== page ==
ToC: Israel Affairs 21.2 (2015) – special issue: Israel at the Polls 2013

 

Israel Affairs, Volume 21, Issue 2, April 2015 is now available online on Taylor & Francis Online.

Special Issue: Israel at the Polls 2013: Continuity and Change in Israeli Political Culture

This new issue contains the following articles:

Articles
The Run-Up to Israel’s 2013 Elections: A Political History
Manfred Gerstenfeld
Pages: 177-194
DOI: 10.1080/13537121.2015.1008240

The Peculiar Victory of The National Camp in the 2013 Israeli Election
Arie Perliger & Eran Zaidise
Pages: 195-208
DOI: 10.1080/13537121.2015.1008243

‘Something new begins’ – religious Zionism in the 2013 elections: from decline to political recovery
Anat Roth
Pages: 209-229
DOI: 10.1080/13537121.2015.1008238

An uneasy stability: the Haredi parties’ emergency campaign for the 2013 elections
Nissim Leon
Pages: 230-244
DOI: 10.1080/13537121.2015.1008241

The political transformation of the Israeli ‘Russian’ street in the 2013 elections
Vladimir (Ze’ev) Khanin
Pages: 245-261
DOI: 10.1080/13537121.2015.1008244

The Transmigration of Media Personalities and Celebrities to Politics: The Case of Yair Lapid
Rafi Mann
Pages: 262-276
DOI: 10.1080/13537121.2015.1008239

‘New politics’, new media – new political language? A rhetorical perspective on candidates’ self-presentation in electronic campaigns in the 2013 Israeli elections
Eithan Orkibi
Pages: 277-292
DOI: 10.1080/13537121.2015.1008242

The 2013 Israeli elections and historic recurrences
Eyal Lewin
Pages: 293-308
DOI: 10.1080/13537121.2015.1008245

New Article: Schejter & Tirosh, Media Reform and Social Justice in Israel

Schejter, Amit and Noam Tirosh. “‘What Is Wrong Cannot Be Made Right’? Why Has Media Reform Been Sidelined in the Debate Over ‘Social Justice’ in Israel?” Critical Studies in Media Communication 32.1 (2015): 16-32.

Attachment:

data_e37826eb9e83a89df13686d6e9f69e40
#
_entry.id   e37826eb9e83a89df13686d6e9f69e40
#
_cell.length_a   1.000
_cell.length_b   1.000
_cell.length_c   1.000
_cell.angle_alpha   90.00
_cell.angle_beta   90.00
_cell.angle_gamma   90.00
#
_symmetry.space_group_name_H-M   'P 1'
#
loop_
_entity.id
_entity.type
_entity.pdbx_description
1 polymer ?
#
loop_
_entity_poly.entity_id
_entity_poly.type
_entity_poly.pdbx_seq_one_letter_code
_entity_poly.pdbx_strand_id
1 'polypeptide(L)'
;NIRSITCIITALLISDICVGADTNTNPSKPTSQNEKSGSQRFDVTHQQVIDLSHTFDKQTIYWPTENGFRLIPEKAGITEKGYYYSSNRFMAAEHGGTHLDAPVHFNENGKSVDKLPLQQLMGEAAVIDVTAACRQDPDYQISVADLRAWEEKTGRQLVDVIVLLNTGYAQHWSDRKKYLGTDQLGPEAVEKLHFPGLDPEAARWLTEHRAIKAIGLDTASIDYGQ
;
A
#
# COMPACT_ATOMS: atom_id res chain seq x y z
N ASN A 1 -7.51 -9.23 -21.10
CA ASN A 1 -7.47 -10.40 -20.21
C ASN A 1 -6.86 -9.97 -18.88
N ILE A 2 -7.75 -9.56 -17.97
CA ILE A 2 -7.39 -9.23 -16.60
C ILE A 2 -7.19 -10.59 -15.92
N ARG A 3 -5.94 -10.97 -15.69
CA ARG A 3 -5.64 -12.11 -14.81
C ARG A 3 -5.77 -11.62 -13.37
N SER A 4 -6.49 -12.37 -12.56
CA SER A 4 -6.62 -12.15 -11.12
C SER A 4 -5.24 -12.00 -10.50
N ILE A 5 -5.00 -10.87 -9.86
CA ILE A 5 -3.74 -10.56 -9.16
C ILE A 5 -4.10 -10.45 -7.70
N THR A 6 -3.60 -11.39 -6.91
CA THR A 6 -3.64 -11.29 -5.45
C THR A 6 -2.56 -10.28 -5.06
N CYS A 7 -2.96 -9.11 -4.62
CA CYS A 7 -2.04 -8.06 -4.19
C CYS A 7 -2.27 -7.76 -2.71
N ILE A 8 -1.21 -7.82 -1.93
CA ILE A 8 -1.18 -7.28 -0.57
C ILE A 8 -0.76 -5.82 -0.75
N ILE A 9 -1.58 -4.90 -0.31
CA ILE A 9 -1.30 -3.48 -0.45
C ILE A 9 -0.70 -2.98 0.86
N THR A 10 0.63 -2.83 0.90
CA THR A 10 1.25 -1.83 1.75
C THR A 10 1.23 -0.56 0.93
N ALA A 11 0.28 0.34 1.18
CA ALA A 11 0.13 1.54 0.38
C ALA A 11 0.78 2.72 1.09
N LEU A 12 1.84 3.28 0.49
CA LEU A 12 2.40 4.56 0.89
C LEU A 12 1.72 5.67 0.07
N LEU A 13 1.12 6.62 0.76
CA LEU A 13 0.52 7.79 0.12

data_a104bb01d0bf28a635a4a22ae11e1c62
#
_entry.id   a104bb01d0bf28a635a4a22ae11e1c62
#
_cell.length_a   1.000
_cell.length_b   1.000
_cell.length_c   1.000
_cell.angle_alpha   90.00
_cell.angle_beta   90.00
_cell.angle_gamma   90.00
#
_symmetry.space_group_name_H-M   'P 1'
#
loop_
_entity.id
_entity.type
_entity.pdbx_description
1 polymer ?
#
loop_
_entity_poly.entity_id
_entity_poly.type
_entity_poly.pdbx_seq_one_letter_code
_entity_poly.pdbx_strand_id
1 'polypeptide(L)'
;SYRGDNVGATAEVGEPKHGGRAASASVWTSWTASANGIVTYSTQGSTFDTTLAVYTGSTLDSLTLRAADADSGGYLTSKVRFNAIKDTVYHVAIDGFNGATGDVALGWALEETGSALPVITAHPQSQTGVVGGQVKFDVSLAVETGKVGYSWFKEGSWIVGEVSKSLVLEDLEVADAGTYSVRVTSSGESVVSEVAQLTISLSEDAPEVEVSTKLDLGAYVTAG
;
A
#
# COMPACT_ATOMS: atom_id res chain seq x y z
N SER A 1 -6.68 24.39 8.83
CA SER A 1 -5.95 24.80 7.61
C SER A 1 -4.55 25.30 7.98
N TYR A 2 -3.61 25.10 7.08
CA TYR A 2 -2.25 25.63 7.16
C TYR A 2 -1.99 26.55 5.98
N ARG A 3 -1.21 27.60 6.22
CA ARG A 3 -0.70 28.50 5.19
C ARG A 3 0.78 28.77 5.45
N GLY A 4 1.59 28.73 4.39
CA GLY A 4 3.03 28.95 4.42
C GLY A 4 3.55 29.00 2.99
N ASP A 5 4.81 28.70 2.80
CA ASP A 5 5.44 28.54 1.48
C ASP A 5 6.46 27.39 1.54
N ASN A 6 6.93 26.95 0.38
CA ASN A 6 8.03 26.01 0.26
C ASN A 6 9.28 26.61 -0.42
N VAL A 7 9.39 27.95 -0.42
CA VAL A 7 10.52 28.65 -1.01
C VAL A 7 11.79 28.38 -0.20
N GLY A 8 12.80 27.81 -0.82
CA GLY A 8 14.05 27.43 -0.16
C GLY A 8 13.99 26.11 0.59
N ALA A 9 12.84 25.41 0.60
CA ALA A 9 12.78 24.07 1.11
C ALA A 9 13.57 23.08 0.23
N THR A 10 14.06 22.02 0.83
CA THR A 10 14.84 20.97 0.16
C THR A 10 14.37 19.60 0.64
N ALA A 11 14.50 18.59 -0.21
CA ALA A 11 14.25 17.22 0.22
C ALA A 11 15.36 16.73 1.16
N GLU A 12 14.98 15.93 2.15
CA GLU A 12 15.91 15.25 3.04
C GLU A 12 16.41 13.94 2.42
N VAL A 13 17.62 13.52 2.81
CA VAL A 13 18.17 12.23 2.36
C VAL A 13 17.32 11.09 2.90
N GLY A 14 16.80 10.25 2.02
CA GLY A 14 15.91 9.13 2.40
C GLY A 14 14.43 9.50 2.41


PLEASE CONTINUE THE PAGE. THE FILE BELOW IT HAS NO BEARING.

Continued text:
URL: http://www.tandfonline.com/doi/abs/10.1080/15295036.2014.998514

 

Abstract

When hundreds of thousands of Israelis took to the streets in the summer of 2011, protesting the high cost of living and demanding “social justice,” the ills of the media system including its concentration, the growing digital divide, and the implosion of public broadcasting were not made part of the social movement’s agenda. This study employs a justice-based theory for media, analyzing three types of “products” of the social movement: the unionization of media workers, the establishment of alternative media, and the reports recommending regulatory/institutional reform. We attempt to understand why media reform, an essential element without which social justice cannot be fully achieved, has been sidelined in the debate over the ways to achieve “social justice” in Israel.

Conference program: MESA, Washington, DC (22-25 Nov, 2014)

Israel Studies events at the annual conference of MESA, Washington, DC, November 22-25. For full program click here (PDF).

 

AIS–Association for Israel Studies Reception

Saturday, 11/22

Reception, 8:30-10:30pm, McKinley (M)